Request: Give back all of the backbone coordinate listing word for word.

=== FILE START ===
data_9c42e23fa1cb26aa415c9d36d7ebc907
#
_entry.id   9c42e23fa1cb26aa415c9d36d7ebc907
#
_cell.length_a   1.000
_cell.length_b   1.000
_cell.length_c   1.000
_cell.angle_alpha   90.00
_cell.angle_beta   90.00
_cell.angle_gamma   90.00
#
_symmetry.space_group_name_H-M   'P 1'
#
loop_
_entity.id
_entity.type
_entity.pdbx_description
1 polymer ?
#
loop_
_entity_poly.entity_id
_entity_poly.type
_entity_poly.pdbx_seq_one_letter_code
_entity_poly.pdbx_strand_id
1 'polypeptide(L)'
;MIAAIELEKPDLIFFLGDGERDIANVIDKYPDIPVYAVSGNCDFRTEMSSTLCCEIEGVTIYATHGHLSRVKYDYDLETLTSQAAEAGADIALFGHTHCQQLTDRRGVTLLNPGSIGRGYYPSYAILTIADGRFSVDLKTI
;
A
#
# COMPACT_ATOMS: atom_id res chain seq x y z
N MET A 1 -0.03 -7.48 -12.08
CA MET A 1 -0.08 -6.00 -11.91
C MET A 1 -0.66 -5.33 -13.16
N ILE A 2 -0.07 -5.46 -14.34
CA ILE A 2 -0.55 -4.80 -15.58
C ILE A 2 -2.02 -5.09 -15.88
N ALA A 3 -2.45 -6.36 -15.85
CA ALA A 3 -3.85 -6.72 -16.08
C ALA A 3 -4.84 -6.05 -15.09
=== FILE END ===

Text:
data_9c42e23fa1cb26aa415c9d36d7ebc907
#
_entry.id   9c42e23fa1cb26aa415c9d36d7ebc907
#
_cell.length_a   1.000
_cell.length_b   1.000
_cell.length_c   1.000
_cell.angle_alpha   90.00
_cell.angle_beta   90.00
_cell.angle_gamma   90.00
#
_symmetry.space_group_name_H-M   'P 1'
#
loop_
_entity.id
_entity.type
_entity.pdbx_description
1 polymer ?
#
loop_
_entity_poly.entity_id
_entity_poly.type
_entity_poly.pdbx_seq_one_letter_code
_entity_poly.pdbx_strand_id
1 'polypeptide(L)'
;MIAAIELEKPDLIFFLGDGERDIANVIDKYPDIPVYAVSGNCDFRTEMSSTLCCEIEGVTIYATHGHLSRVKYDYDLETLTSQAAEAGADIALFGHTHCQQLTDRRGVTLLNPGSIGRGYYPSYAILTIADGRFSVDLKTI
;
A
#
# COMPACT_ATOMS: atom_id res chain seq x y z
N MET A 1 -0.03 -7.48 -12.08
CA MET A 1 -0.08 -6.00 -11.91
C MET A 1 -0.66 -5.33 -13.16
N ILE A 2 -0.07 -5.46 -14.34
CA ILE A 2 -0.55 -4.80 -15.58
C ILE A 2 -2.02 -5.09 -15.88
N ALA A 3 -2.45 -6.36 -15.85
CA ALA A 3 -3.85 -6.72 -16.08
C ALA A 3 -4.84 -6.05 -15.09